NHS Forth Valley Assurance Board: letter to the Chair of the Assurance Board
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Letter from Cathie Cowan, Chief Executive of NHS Forth Valley to Christine McLaughlin, Chair of the NHS Forth Valley Assurance Board, providing an update on progress against NHS Forth Valley’s escalated position in Governance, Leadership and Culture.
To: Christine McLaughlin, Chair, NHS Forth Valley Assurance Board
From: Cathie Cowan, Chief Executive, NHS Forth Valley
NHS Forth Valley - Escalation Improvement Plan update
A number of changes and improvements have been taken forward in the last four months since NHS Forth Valley was escalated to Stage 4 of NHS Scotland’s Performance Escalation Framework on 23rd November 2022.
The Board’s Escalation Improvement Plan (version 2) sets out actions in response to each of the key areas and a summary of the progress made over the last four months is highlighted below. The plan will continue to evolve to take account of feedback from patients, staff, and trade union representatives as well as a number of partners and other key stakeholders. This includes work to involve members of the public in improvement plans and identify any gaps or further changes they would like to see as well as regular surveys to capture feedback on the experience of local patients and staff.
The Plan, which aims to strengthen leadership supported by effective governance and improved culture, focuses on three key priority areas:
- Putting patients first - everyone who uses local services should expect to receive consistent and high standards of care.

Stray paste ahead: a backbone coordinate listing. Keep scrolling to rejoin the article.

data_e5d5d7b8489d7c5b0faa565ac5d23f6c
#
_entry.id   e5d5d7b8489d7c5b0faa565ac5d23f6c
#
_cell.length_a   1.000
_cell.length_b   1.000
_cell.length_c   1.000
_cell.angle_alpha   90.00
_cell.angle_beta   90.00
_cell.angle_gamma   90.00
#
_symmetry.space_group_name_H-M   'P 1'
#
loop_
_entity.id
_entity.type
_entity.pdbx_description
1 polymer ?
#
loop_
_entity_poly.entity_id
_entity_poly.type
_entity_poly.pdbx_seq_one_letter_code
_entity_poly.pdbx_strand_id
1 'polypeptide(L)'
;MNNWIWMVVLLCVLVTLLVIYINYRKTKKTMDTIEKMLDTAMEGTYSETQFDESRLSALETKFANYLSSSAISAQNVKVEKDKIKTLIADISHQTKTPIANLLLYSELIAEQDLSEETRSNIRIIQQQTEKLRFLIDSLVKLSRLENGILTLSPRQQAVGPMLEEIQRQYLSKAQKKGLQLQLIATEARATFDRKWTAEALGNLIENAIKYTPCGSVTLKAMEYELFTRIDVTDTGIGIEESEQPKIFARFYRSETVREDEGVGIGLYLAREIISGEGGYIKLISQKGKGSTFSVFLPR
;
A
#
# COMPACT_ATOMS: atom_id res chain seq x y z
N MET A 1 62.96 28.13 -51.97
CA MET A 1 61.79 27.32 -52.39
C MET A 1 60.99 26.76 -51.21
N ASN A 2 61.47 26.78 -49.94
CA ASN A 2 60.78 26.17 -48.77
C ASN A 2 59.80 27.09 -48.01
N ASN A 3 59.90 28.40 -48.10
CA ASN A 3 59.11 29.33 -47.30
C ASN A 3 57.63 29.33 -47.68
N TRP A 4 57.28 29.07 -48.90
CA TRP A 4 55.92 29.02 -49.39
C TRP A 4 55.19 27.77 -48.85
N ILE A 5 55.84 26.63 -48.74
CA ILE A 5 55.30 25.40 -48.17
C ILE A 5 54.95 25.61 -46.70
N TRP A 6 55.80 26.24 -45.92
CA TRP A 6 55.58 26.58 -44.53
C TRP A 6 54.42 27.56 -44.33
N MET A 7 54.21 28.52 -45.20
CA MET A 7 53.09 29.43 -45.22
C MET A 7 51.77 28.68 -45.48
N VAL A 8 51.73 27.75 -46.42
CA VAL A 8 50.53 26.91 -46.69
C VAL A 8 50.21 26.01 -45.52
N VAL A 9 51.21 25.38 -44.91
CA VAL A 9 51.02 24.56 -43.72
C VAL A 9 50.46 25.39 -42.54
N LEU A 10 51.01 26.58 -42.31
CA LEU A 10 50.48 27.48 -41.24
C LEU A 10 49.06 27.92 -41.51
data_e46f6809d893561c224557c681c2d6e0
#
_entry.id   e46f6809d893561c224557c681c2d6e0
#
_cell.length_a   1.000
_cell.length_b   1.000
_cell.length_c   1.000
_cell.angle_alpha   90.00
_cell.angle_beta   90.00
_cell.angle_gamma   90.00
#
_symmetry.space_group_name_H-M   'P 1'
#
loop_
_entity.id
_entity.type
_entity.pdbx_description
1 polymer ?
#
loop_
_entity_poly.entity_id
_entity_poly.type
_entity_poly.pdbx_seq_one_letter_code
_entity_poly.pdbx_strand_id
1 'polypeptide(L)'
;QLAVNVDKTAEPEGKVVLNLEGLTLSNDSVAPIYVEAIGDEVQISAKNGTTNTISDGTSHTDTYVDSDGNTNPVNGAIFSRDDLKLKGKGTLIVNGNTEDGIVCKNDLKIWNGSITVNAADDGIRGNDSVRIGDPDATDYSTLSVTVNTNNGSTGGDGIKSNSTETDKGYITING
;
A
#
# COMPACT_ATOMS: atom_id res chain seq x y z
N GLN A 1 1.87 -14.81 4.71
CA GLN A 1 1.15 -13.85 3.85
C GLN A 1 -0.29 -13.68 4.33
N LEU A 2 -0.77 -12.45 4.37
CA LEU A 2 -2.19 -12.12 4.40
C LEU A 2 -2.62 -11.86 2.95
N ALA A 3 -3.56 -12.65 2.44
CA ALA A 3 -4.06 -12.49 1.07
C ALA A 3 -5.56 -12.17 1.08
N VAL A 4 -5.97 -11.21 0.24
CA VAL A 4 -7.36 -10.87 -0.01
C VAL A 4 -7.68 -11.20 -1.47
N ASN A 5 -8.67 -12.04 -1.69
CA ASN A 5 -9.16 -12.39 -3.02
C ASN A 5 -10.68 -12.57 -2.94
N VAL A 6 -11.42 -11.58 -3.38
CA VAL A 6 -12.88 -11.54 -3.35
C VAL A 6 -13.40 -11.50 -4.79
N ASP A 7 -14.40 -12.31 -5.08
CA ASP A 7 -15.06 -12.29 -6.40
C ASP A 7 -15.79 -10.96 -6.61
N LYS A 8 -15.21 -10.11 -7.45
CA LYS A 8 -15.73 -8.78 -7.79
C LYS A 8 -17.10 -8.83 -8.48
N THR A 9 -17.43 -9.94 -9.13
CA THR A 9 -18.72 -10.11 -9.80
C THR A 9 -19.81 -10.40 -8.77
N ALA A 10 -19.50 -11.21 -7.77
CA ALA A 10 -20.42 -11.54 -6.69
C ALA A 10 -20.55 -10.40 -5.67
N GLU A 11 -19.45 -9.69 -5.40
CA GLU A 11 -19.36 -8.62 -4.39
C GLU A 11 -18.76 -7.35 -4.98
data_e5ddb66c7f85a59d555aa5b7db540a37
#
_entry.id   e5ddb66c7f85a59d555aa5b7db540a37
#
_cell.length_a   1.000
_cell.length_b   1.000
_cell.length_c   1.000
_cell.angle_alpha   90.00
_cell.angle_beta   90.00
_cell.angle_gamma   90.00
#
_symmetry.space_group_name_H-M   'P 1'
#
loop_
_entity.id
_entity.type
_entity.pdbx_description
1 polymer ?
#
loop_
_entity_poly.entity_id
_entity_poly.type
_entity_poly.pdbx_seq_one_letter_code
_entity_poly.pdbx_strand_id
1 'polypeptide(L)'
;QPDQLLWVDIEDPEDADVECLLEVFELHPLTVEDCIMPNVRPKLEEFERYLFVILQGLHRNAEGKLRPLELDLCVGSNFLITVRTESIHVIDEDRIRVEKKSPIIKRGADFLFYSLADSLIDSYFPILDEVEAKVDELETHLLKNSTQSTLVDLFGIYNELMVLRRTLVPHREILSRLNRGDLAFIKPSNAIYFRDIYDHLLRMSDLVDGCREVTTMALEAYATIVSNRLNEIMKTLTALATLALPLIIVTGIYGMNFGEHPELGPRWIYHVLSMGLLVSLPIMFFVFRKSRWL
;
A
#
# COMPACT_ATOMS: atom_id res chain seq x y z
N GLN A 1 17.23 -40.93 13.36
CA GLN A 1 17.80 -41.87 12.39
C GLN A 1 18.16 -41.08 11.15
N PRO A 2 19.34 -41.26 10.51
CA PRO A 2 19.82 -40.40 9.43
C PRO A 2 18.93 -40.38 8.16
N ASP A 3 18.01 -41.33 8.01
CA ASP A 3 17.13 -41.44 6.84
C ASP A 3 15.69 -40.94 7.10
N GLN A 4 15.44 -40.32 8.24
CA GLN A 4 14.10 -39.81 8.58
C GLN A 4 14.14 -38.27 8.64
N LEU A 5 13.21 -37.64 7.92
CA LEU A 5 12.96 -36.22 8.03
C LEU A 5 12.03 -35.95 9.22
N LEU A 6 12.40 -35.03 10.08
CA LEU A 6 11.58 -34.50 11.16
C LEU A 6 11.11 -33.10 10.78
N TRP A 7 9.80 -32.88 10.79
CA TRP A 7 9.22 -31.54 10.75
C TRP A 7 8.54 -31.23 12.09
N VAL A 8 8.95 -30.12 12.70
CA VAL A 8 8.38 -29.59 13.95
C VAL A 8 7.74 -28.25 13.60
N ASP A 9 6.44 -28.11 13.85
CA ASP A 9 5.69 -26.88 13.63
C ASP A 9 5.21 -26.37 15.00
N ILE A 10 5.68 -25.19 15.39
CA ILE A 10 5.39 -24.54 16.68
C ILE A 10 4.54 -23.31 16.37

- Supporting staff - ensuring they have the right working conditions and resources to support their own wellbeing and deliver the best care and services possible.
- Working in partnership - building and sustaining a culture of collaboration with partners based on trust and respect, learning, and sharing best practice.
Improving service performance
Action has been taken to develop and improve local GP and Primary Care Out-of-Hours (OOH) services in response to the recommendations from a recent independent review carried out by Professor Sir Lewis Ritchie. This has included making it easier and more flexible for staff to work shifts in OOH services, work with the Scottish Ambulance Service to increase the use of Paramedic Practitioners, the introduction of Healthcare Support Workers to carry out initial checks and observations during home visits to help inform clinical decision making and new arrangements where drivers are able to bring patients to local OOH centres if they require to be seen but are unable to travel there.
There has been investment in CAMHS staffing to reduce long waits and the NHS Board is on track to meet the national waiting times target of 90% in the first quarter of 2023 (April to June). There had also been a small improvement in performance in relation to psychological therapies (4 of the 10 specialist service areas are already achieving the national standard) and work continues to redesign services, introduce new ways of working and increase the options available to local patients, including access to a wider range of group therapies, where appropriate.
The integration of local health and social care services has progressed with the transfer of specialist mental health and learning disabilities, Primary Care and GP out-of-hours services to the two local Health and Social Care Partnerships. Health Promotion services have also been aligned to localities within both Partnerships to further support the focus on improving health and addressing inequalities.